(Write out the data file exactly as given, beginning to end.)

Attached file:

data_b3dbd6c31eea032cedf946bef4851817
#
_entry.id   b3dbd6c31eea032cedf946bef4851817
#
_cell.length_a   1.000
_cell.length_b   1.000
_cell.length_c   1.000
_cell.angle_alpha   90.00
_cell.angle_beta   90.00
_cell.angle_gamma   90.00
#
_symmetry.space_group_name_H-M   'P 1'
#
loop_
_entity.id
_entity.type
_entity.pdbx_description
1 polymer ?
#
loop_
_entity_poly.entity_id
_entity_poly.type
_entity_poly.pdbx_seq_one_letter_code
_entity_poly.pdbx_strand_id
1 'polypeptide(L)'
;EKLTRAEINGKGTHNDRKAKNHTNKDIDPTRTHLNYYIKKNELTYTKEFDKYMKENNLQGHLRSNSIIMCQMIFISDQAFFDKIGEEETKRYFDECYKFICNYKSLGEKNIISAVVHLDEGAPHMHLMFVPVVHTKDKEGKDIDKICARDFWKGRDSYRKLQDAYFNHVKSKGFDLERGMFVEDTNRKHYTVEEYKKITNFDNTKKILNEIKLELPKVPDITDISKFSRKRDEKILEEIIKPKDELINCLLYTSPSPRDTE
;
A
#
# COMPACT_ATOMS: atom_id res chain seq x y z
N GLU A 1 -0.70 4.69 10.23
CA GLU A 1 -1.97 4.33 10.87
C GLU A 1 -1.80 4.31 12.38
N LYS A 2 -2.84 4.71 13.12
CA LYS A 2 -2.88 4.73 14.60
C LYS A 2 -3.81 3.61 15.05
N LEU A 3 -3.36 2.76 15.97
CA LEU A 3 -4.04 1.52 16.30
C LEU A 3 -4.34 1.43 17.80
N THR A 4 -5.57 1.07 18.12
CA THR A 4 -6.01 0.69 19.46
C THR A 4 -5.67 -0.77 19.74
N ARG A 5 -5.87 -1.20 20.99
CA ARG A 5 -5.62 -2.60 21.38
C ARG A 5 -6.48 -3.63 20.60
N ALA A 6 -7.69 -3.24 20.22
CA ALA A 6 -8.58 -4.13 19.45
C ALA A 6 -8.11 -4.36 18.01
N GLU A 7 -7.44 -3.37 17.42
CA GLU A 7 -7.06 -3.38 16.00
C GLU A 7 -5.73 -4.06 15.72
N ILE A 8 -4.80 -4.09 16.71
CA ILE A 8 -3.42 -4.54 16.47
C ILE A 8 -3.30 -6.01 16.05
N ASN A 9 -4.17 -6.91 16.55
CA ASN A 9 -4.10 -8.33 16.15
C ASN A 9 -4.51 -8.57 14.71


data_b3dbd6c31eea032cedf946bef4851817
#
_entry.id   b3dbd6c31eea032cedf946bef4851817
#
_cell.length_a   1.000
_cell.length_b   1.000
_cell.length_c   1.000
_cell.angle_alpha   90.00
_cell.angle_beta   90.00
_cell.angle_gamma   90.00
#
_symmetry.space_group_name_H-M   'P 1'
#
loop_
_entity.id
_entity.type
_entity.pdbx_description
1 polymer ?
#
loop_
_entity_poly.entity_id
_entity_poly.type
_entity_poly.pdbx_seq_one_letter_code
_entity_poly.pdbx_strand_id
1 'polypeptide(L)'
;EKLTRAEINGKGTHNDRKAKNHTNKDIDPTRTHLNYYIKKNELTYTKEFDKYMKENNLQGHLRSNSIIMCQMIFISDQAFFDKIGEEETKRYFDECYKFICNYKSLGEKNIISAVVHLDEGAPHMHLMFVPVVHTKDKEGKDIDKICARDFWKGRDSYRKLQDAYFNHVKSKGFDLERGMFVEDTNRKHYTVEEYKKITNFDNTKKILNEIKLELPKVPDITDISKFSRKRDEKILEEIIKPKDELINCLLYTSPSPRDTE
;
A
#
# COMPACT_ATOMS: atom_id res chain seq x y z
N GLU A 1 -0.70 4.69 10.23
CA GLU A 1 -1.97 4.33 10.87
C GLU A 1 -1.80 4.31 12.38
N LYS A 2 -2.84 4.71 13.12
CA LYS A 2 -2.88 4.73 14.60
C LYS A 2 -3.81 3.61 15.05
N LEU A 3 -3.36 2.76 15.97
CA LEU A 3 -4.04 1.52 16.30
C LEU A 3 -4.34 1.43 17.80
N THR A 4 -5.57 1.07 18.12
CA THR A 4 -6.01 0.69 19.46
C THR A 4 -5.67 -0.77 19.74
N ARG A 5 -5.87 -1.20 20.99
CA ARG A 5 -5.62 -2.60 21.38
C ARG A 5 -6.48 -3.63 20.60
N ALA A 6 -7.69 -3.24 20.22
CA ALA A 6 -8.58 -4.13 19.45
C ALA A 6 -8.11 -4.36 18.01
N GLU A 7 -7.44 -3.37 17.42
CA GLU A 7 -7.06 -3.38 16.00
C GLU A 7 -5.73 -4.06 15.72
N ILE A 8 -4.80 -4.09 16.71
CA ILE A 8 -3.42 -4.54 16.47
C ILE A 8 -3.30 -6.01 16.05
N ASN A 9 -4.17 -6.91 16.55
CA ASN A 9 -4.10 -8.33 16.15
C ASN A 9 -4.51 -8.57 14.71